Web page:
The long-range financial plan is aimed at facilitating the switch to private borrowing by balancing future budgets and paying off a cumulative deficit estimated at $409 million, to convince potential lenders that the city's fiscal house was in order and satisfy potential bond purchasers that their payments would have priority on the city's resources. The council, in its amendments to the budget, struck out three critical chunks of money earmarked for fulfilling those objectives, and transferrd the funds to current needs -- mostly salaries. In Raines' phrase, they chose to pay the cops, not the bondholders.

First, the council took $10 million out of "debt service" and gave it to the public school system. Debt service is money used to pay principal and interest on existing loans, in this case to the Treasury. Part of that $10 million represented payments that the Treasury was willing to defer to a subsequent year; but the city's auditors, Arthur Andersen & Co., insisted that potential private lenders would require that the city follow generally accepted accounting principles, which in their view meant foregoing that deferral.

Then the council took out $2 million that Barry wanted set aside to pay interest on any short-term loans that the city might have to make with private banks. Short-term loans from the Treasury are interest-free, but loans from banks would be subject to interest, and Barry wanted money available to pay it.

Councilman John A. Wilson, chairman of the Finance and Revenue Committee, argued that there was no reason to borrow and be charged interest when it was still possible to borrow interest free, and the council diverted the $2 million into salaries and Fire Department operations.

Then the Council diverted $20 million into salaries that Barry earmarked to begin paying off a special one-time loan from the Federal Financing Bank, an arm of the Treasury, that Barry wanted to make this year. While that loan would not be on the private market, Raines considered it essential to the city's hopes of subsequently going into the private market because it would be used to repay debts that any potential lenders would insist on having cleared up before they would buy the city's bonds.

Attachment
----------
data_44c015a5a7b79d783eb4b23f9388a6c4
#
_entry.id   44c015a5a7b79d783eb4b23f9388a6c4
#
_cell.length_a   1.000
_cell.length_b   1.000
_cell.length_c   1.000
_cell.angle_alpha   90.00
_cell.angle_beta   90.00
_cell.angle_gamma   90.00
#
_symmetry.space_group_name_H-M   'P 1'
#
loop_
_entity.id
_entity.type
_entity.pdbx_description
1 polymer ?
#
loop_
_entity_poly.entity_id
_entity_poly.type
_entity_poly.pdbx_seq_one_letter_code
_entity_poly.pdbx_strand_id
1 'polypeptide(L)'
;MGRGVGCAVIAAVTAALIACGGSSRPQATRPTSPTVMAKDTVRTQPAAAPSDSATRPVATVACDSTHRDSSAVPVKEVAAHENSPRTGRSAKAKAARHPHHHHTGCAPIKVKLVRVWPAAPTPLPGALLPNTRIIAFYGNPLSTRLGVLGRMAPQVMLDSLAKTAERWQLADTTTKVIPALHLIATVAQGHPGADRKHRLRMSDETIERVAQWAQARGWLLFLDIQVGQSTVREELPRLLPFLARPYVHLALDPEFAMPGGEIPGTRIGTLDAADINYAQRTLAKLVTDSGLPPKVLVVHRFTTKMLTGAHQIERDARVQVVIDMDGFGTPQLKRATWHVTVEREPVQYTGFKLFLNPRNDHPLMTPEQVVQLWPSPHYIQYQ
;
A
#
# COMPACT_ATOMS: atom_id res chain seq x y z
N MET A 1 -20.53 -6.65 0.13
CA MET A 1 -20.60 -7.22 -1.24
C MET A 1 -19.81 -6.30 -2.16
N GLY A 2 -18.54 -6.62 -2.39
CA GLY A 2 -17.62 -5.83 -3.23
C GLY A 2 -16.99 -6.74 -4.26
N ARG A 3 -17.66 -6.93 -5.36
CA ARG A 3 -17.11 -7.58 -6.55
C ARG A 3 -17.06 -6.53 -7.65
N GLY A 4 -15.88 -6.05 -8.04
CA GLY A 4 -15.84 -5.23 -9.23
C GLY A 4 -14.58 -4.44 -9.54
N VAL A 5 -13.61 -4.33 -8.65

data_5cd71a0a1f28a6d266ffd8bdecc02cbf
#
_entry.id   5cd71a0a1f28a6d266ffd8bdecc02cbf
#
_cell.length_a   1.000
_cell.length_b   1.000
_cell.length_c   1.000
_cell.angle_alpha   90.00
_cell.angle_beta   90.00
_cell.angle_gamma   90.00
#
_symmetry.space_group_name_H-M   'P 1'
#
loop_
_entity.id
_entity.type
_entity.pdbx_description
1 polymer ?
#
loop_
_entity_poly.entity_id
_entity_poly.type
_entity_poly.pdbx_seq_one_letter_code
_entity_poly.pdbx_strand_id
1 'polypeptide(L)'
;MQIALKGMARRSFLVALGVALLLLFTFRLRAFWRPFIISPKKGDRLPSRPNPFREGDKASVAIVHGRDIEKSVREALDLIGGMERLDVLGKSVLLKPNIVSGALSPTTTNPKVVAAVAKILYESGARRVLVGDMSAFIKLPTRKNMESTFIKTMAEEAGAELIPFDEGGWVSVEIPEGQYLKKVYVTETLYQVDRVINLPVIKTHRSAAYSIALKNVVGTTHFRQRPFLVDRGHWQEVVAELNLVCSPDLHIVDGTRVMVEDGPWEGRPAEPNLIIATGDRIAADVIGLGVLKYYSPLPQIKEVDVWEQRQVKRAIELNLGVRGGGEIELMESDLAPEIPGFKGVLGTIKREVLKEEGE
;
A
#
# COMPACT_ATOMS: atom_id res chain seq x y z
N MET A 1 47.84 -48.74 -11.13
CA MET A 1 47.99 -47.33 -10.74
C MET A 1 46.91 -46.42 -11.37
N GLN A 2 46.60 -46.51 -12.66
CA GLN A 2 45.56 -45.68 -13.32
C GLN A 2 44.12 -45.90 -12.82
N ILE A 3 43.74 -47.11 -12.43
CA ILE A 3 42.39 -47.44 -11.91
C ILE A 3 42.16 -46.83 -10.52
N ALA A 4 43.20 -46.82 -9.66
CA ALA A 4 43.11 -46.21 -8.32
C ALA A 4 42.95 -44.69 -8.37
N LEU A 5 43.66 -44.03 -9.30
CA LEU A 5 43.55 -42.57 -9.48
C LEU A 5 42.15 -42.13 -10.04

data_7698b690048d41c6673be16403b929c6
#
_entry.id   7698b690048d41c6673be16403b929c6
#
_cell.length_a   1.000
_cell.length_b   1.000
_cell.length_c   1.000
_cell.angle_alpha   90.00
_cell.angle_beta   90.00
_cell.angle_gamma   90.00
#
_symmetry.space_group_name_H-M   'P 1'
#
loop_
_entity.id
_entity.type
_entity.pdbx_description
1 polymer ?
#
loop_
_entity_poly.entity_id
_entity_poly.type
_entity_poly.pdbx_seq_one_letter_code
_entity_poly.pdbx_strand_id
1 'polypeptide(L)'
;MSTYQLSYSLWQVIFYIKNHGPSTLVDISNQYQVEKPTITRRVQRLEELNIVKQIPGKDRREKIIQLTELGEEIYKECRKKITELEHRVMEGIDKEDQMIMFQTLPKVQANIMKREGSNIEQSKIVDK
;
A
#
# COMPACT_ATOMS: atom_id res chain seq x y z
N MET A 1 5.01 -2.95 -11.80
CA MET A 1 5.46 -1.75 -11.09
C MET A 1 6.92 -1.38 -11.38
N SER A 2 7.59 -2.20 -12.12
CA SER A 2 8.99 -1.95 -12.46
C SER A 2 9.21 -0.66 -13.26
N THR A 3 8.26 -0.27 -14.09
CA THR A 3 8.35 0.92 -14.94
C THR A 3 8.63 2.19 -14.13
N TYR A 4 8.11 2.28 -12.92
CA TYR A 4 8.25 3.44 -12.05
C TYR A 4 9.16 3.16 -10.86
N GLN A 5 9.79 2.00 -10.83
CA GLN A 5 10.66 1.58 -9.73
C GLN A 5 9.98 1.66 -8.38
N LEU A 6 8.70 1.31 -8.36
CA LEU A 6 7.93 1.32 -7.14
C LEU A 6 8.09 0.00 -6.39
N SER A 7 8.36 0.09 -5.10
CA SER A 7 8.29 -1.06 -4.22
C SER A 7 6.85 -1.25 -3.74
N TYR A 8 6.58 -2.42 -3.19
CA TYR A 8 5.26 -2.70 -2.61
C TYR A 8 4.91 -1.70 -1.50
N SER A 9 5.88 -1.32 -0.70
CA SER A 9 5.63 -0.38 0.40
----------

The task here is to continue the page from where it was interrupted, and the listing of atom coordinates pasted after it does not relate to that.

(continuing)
That diversion also was inspired by Wilson. He argued that the proposed loan, which would require congressional aproval, is unlikely to be made and therefore there was no reason to set aside money to repay it. He also argued that it was foolish to submit a budget to Congress that contained no money for salary increases, which Barry's did not, when it was clear that negotiations with the city's labor unions would result in a settlement costing at least $50 million.

Wilson later said he would accept a compromise in which $10 million would be restored to the proposed debt payment fund and the other $10 million left in the pay raise kitty. Either way, he argued, the city is going to face the need for a massive tax increase, perhaps enough to raise $217 million in one year and is going to have to go back to Congress for a supplemental appropriation for more pay-raise money when a salary package is finally negotiated with the unions.

The Home Rule Charter specifies that the city should switch to private-market borrowing. The reason it has not happened in the five years of home rule so far is that the city's debt, budget policies and bookkeeping systems were so mismanaged, Congress decided, that nobody would lend to the city. So an extension of the Treasury connection was made necessary.

The proposals in Barry's budget that the council overrode were attempts to begin doing what Lazard Freres and Arthur Andersen said was necessary to effect the switchover. In their debate, the council members did not oppose the principle of making the change, but their votes reflected the skepticism many of them have voiced about whether the overall plan can be implemented.

Before the vote, Barry wrote to the council urging that the $20 million loan-repayment fund be kept intact. "It is tempting to use this $20 million to add to other opearating budgets," he said, "but I urge us not to yield to this temptation. Moreover, to do so would again violate my basic principles of beginning to solve our budget problems now and not wait until the crisis is upon us."